This section is from the book "Commercial Gardening Vol2", by John Weathers (the Editor). Also available from Amazon: Commercial Gardening, A Practical & Scientific Treatise For Market Gardeners.
These are sometimes troublesome, and here, as in other cases, the grower will find that "prevention is better than cure". A light weekly spraying with one of the commercial nicotine solutions will be found to prevent most of the troubles when the plants are outside; and a slight weekly nicotine fumigation will serve the same purpose inside. If the insects have got a firm hold a stronger dose at frequent intervals will be found necessary, or even an occasional dip of the whole top of the plant in a strong solution may have to be resorted to as a last resource. If even this is of no avail it will be found more profitable to burn the plant than to keep on doctoring it. Of fungoid diseases "rust" is probably the most common but not by any means the most to be feared. If the rust puts in an appearance before the plants are in bloom these should be frequently dusted over with a mixture of half each of sulphur and air-slaked lime, and all diseased leaves should as far as possible be removed and burnt. When the plants are in bloom it is not advisable to dust them over, as the lime and sulphur mixture may burn the flowers. It is then better to spray the plants with Bordeaux mixture or a solution of 1 oz. of liver of sulphur in 1 gal. of water. Care should be taken not to touch blooms and buds that show colour with these mixtures. The chief point, however, when rust appears, is to keep the atmosphere of the house dry by keeping the pipes warm, especially at night, for the spores of the rust can only germinate in drops of moisture. The "spot" is another rather common and troublesome fungoid disease. It requires practically the same treatment as the rust. Another trouble is the so-called stem rot. This is a fatal disease, attacking the base of the plants, and killing them. Some of the older varieties are principally affected by it, and as it is really a constitutional complaint, that appears in the old age of a variety, it does not seem advisable to attempt many cures, especially as none has much effect on the malady. It is best to discard and burn those varieties that suffer most, and grow others in their places that have a healthy constitution.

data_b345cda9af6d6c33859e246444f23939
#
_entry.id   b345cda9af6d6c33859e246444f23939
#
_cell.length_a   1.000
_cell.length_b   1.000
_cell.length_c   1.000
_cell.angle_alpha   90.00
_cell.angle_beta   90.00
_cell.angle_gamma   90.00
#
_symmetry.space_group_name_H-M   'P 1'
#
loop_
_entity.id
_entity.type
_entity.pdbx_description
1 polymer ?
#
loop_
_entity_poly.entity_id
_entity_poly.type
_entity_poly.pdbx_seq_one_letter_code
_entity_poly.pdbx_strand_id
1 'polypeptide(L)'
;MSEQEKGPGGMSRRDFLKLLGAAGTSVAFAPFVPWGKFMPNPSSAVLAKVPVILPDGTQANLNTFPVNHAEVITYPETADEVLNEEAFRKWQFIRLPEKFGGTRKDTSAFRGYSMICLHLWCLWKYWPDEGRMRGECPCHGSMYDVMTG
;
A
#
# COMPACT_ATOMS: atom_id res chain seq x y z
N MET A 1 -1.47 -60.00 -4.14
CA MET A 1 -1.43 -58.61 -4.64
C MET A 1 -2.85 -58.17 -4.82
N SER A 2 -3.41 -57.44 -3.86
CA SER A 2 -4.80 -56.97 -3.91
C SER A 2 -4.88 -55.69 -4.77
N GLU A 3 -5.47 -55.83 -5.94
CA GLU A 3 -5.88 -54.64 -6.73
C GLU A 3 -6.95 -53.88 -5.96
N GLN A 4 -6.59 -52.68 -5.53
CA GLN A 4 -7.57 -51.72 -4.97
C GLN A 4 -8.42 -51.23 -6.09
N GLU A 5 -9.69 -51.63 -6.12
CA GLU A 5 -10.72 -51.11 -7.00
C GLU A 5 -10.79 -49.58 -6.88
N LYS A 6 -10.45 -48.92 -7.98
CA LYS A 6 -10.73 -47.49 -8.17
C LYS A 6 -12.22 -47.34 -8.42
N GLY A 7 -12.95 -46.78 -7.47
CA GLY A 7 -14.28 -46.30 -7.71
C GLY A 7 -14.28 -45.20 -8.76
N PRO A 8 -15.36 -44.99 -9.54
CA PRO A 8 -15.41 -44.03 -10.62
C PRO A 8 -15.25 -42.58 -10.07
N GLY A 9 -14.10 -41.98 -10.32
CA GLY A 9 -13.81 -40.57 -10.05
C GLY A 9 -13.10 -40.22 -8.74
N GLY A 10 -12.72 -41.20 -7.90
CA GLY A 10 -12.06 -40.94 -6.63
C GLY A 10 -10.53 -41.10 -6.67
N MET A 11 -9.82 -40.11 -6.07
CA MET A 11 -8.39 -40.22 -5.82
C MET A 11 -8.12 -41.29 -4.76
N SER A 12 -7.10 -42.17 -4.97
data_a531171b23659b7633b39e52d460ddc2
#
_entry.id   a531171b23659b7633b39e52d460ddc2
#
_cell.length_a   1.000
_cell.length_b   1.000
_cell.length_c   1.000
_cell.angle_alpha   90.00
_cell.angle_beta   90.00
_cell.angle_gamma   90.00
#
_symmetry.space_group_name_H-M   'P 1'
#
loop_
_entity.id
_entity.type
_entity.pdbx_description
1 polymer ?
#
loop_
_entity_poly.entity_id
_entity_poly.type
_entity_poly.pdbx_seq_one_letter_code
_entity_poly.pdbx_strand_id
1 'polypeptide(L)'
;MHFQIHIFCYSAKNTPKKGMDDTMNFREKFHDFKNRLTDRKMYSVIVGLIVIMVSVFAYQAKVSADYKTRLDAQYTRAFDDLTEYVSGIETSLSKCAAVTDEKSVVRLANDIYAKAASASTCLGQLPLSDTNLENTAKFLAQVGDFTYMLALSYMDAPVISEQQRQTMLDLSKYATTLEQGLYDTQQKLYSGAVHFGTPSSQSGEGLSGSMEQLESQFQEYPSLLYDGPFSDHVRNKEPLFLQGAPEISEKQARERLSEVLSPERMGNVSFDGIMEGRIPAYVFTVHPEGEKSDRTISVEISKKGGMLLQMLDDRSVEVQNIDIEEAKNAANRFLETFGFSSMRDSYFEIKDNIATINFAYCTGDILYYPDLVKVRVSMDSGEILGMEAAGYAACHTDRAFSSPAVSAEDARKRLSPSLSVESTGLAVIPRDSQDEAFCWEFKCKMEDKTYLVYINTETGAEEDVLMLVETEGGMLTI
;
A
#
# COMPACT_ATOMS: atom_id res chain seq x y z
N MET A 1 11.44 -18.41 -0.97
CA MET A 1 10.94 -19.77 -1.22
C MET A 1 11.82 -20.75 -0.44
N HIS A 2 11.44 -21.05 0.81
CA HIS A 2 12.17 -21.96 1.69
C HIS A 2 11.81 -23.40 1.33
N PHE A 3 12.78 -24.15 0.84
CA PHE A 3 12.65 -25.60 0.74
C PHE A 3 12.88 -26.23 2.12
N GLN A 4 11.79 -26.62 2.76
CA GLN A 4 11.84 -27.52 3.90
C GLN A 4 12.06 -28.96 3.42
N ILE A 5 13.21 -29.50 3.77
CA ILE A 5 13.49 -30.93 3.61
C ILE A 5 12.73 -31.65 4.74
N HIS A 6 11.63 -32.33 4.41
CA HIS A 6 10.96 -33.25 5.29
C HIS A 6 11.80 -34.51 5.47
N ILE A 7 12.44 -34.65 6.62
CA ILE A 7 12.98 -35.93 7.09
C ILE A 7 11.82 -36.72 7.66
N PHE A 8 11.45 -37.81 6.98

The growing of the Perpetual Flowering Carnation is one of the many things that cannot entirely be learned from books, but the lover of this beautiful flower who keeps an ever-watchful eye over his plants will not be long without success.
As regards varieties, it is difficult to name the best, there are now so many really good ones. Some of these give almost universal satisfaction; others appear to flourish in one district while they fail entirely in another. It is in all cases best for the grower of the Perpetual Flowering Carnation to select a collection of his favourite colours and grow them as best he can. Some, no doubt, will bring good results, and should be kept; those that fail entirely should be discarded, and some of the novelties be acquired to replace them. In this way everyone will in a few seasons get a collection most suited to the local conditions. The following will be found a good selection for growing on a large scale: -
White Perfection, White Enchantress, White Wonder.
Enchantress, Pink Delight, May Day.
Winsor, Gloriosa, R. F. Felton, Dorothy Gordon, Mrs. C. W. W. Ward.
Edith Waters, Washington.
Lady Allington, Lady Northcliffe, Rose Dore.
Britannia, Beacon, Scarlet Glow.
Malmaison Carnations have been eclipsed to a great extent by the perpetual flowering varieties, but are still grown largely and are offered in the trade in large numbers. They are cultivated in the same way as the perpetuals under glass, but flower chiefly in May and June. After this time they are usually propagated from layers which are potted up as soon as the roots are well formed, and are placed as near the glass as possible. The old " Blush" variety has given rise to many sports, including the " Pink" and "Princess of Wales". [c. E].